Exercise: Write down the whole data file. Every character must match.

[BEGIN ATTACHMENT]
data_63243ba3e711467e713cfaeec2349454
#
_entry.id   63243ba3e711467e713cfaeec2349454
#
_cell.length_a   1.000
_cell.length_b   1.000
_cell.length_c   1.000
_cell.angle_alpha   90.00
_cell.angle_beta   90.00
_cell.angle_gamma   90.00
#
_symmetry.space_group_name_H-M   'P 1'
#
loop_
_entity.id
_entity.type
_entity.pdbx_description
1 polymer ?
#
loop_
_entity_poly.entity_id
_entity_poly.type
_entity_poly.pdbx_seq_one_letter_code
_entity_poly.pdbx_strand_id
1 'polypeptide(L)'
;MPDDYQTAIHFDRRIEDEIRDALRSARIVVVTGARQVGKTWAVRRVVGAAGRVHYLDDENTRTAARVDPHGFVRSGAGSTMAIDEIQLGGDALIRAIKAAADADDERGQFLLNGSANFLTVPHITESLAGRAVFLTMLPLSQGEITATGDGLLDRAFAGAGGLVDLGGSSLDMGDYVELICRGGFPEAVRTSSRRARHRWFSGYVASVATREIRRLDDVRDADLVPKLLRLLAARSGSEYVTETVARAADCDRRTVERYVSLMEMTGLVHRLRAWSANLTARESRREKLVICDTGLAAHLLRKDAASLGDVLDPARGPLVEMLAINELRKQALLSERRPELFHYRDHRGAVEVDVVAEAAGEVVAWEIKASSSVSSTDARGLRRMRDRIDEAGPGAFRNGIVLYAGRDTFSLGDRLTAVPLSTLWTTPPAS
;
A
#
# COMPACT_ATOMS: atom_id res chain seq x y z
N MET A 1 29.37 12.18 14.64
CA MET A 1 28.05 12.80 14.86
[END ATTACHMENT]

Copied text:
data_63243ba3e711467e713cfaeec2349454
#
_entry.id   63243ba3e711467e713cfaeec2349454
#
_cell.length_a   1.000
_cell.length_b   1.000
_cell.length_c   1.000
_cell.angle_alpha   90.00
_cell.angle_beta   90.00
_cell.angle_gamma   90.00
#
_symmetry.space_group_name_H-M   'P 1'
#
loop_
_entity.id
_entity.type
_entity.pdbx_description
1 polymer ?
#
loop_
_entity_poly.entity_id
_entity_poly.type
_entity_poly.pdbx_seq_one_letter_code
_entity_poly.pdbx_strand_id
1 'polypeptide(L)'
;MPDDYQTAIHFDRRIEDEIRDALRSARIVVVTGARQVGKTWAVRRVVGAAGRVHYLDDENTRTAARVDPHGFVRSGAGSTMAIDEIQLGGDALIRAIKAAADADDERGQFLLNGSANFLTVPHITESLAGRAVFLTMLPLSQGEITATGDGLLDRAFAGAGGLVDLGGSSLDMGDYVELICRGGFPEAVRTSSRRARHRWFSGYVASVATREIRRLDDVRDADLVPKLLRLLAARSGSEYVTETVARAADCDRRTVERYVSLMEMTGLVHRLRAWSANLTARESRREKLVICDTGLAAHLLRKDAASLGDVLDPARGPLVEMLAINELRKQALLSERRPELFHYRDHRGAVEVDVVAEAAGEVVAWEIKASSSVSSTDARGLRRMRDRIDEAGPGAFRNGIVLYAGRDTFSLGDRLTAVPLSTLWTTPPAS
;
A
#
# COMPACT_ATOMS: atom_id res chain seq x y z
N MET A 1 29.37 12.18 14.64
CA MET A 1 28.05 12.80 14.86